19,99 €
inkl. MwSt.
Versandfertig in 2-4 Wochen
payback
10 °P sammeln
  • Broschiertes Buch

The Waves, first published in 1931, is Virginia Woolf's most experimental novel. The 21st Century author and critic Becky Nordensten has described The Waves as a "beautiful novel with language and imagery unmatched in 20th Century English literature." In 1996, Italian pianist Ludovico Einaudi released a solo piano album "Le Onde" based upon the novel.

Andere Kunden interessierten sich auch für
Produktbeschreibung
The Waves, first published in 1931, is Virginia Woolf's most experimental novel. The 21st Century author and critic Becky Nordensten has described The Waves as a "beautiful novel with language and imagery unmatched in 20th Century English literature." In 1996, Italian pianist Ludovico Einaudi released a solo piano album "Le Onde" based upon the novel.
Autorenporträt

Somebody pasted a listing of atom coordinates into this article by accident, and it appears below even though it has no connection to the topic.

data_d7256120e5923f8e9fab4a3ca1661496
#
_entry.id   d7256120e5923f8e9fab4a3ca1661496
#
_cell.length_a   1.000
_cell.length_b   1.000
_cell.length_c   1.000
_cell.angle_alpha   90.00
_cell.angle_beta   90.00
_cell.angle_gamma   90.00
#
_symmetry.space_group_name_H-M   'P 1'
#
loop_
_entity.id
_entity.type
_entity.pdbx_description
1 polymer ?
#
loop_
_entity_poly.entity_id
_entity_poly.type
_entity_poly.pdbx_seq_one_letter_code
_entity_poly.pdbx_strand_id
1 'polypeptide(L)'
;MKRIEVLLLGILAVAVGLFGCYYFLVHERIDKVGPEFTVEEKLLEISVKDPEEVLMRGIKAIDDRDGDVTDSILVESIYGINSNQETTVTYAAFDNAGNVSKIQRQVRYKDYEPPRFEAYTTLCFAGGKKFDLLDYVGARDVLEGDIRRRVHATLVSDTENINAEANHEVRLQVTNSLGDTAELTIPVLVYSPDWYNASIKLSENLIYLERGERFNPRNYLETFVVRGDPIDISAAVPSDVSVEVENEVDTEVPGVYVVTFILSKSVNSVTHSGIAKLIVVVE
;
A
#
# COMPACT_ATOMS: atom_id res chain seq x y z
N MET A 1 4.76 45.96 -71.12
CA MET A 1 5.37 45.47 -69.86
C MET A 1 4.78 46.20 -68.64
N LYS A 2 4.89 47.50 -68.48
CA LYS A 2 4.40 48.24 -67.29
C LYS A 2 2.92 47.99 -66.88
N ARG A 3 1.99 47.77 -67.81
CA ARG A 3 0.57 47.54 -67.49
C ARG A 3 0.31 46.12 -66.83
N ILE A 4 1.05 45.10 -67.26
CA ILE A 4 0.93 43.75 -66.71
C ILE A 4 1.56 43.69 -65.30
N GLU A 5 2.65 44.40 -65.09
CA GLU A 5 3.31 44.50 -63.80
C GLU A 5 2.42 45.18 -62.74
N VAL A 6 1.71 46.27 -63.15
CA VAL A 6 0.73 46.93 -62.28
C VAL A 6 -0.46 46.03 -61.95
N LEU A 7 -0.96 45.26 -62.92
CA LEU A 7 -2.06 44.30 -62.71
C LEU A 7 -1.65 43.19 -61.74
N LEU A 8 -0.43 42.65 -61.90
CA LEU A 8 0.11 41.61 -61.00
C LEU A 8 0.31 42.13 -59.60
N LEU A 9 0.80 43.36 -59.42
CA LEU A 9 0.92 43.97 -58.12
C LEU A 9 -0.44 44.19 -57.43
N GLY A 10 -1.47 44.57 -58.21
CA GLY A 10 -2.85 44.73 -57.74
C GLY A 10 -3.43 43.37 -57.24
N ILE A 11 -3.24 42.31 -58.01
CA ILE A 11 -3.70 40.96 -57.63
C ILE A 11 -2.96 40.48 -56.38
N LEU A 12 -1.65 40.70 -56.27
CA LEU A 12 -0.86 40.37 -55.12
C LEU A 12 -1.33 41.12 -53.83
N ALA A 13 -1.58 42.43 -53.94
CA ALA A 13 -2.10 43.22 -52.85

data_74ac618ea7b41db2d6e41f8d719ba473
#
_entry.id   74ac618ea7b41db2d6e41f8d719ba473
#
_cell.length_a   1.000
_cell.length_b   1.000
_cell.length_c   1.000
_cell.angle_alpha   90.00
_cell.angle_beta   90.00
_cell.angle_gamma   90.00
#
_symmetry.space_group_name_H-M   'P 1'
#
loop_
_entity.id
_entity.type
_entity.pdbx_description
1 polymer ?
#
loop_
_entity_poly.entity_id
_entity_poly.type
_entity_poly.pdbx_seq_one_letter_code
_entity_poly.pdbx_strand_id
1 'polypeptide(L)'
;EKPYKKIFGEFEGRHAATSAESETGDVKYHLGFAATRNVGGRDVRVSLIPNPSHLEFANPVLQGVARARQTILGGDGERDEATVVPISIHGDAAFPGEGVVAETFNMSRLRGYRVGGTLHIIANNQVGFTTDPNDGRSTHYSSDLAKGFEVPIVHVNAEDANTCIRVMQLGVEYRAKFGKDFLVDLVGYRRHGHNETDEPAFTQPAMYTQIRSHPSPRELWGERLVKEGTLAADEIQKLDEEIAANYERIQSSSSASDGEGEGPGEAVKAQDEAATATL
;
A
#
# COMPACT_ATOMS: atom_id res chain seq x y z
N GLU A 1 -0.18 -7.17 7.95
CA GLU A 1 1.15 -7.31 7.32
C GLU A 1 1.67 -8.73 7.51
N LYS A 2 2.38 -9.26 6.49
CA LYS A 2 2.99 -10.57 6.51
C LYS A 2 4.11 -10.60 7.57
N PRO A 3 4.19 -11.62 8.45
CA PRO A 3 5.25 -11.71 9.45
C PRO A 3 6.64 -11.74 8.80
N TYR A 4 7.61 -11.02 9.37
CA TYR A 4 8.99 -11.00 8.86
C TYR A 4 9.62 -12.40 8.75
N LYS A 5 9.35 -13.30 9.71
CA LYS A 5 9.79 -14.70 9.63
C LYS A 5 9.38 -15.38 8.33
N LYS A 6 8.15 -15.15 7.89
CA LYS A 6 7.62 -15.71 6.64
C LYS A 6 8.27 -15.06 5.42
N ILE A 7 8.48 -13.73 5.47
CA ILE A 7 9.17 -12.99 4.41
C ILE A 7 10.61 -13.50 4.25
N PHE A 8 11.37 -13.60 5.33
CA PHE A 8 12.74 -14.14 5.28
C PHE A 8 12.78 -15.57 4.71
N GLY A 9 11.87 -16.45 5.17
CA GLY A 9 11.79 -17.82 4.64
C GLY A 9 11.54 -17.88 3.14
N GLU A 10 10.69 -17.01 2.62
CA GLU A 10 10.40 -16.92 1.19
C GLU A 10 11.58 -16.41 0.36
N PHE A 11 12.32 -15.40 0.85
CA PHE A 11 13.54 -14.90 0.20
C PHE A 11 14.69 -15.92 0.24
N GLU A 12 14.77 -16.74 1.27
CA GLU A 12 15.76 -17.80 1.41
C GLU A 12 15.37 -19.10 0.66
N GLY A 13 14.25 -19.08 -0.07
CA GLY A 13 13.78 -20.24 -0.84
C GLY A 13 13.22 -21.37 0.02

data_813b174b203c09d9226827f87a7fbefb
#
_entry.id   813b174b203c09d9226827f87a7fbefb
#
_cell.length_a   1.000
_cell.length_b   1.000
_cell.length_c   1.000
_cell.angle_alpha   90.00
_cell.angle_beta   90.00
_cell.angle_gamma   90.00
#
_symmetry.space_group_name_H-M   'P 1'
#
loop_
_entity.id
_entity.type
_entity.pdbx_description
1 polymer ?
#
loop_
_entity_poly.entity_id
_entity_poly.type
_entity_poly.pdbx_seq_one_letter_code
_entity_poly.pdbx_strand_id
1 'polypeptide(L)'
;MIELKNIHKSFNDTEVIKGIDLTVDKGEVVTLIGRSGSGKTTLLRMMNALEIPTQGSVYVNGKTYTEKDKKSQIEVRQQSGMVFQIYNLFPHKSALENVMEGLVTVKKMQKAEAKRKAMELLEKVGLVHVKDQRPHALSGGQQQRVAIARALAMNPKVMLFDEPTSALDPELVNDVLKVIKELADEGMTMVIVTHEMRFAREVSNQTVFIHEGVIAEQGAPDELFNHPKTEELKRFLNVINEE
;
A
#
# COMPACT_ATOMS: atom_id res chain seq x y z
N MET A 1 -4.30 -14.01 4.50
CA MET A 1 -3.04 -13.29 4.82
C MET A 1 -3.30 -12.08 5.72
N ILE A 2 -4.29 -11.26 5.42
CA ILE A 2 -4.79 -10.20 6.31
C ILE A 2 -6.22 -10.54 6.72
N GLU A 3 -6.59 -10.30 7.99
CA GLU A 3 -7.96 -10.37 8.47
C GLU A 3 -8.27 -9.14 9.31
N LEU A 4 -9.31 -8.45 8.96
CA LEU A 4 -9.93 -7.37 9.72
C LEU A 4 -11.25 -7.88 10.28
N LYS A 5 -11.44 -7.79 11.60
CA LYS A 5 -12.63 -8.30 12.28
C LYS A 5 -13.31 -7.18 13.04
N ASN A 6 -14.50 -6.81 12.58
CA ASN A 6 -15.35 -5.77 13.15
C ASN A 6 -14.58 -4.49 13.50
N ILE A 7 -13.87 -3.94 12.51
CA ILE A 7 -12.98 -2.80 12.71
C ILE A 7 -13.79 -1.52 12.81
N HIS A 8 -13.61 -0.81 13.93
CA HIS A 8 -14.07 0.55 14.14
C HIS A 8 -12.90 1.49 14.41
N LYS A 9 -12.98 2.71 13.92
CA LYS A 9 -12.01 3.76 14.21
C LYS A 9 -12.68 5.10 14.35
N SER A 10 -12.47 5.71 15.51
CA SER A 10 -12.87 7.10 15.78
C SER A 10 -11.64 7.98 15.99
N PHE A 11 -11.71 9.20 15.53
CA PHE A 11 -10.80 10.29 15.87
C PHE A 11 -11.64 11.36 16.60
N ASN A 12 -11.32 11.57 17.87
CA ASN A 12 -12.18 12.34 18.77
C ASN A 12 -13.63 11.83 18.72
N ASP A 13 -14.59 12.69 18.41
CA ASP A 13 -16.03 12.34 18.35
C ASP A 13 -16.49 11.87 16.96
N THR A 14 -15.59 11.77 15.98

Adeline Virginia Woolf (1882 - 1941) was an English writer who is considered one of the most important modernist twentieth century authors and a pioneer in the use of stream of consciousness as a narrative device. She was born in an affluent household in South Kensington, London, attended the Ladies' Department of King's College and was acquainted with the early reformers of women's higher education. Having been home-schooled for the most part of her childhood, mostly in English classics and Victorian literature, Woolf began writing professionally in 1900. During the interwar period, Woolf was an important part of London's literary society as well as a central figure in the group of intellectuals known as the Bloomsbury Group. She published her first novel titled The Voyage Out in 1915, through her half-brother's publishing house, Gerald Duckworth and Company. Her best-known works include the novels Mrs Dalloway (1925), To the Lighthouse (1927) and Orlando (1928). She is also known for her essay A Room of One's Own (1929), where she wrote the much-quoted dictum, "A woman must have money and a room of her own if she is to write fiction." Woolf became one of the central subjects of the 1970s movement of feminist criticism and her works have since garnered much attention and widespread commentary for "inspiring feminism", an aspect of her writing that was unheralded earlier. Her works are widely read all over the world and have been translated into more than fifty languages. She suffered from severe bouts of mental illness throughout her life and took her own life by drowning in 1941 at the age of 59.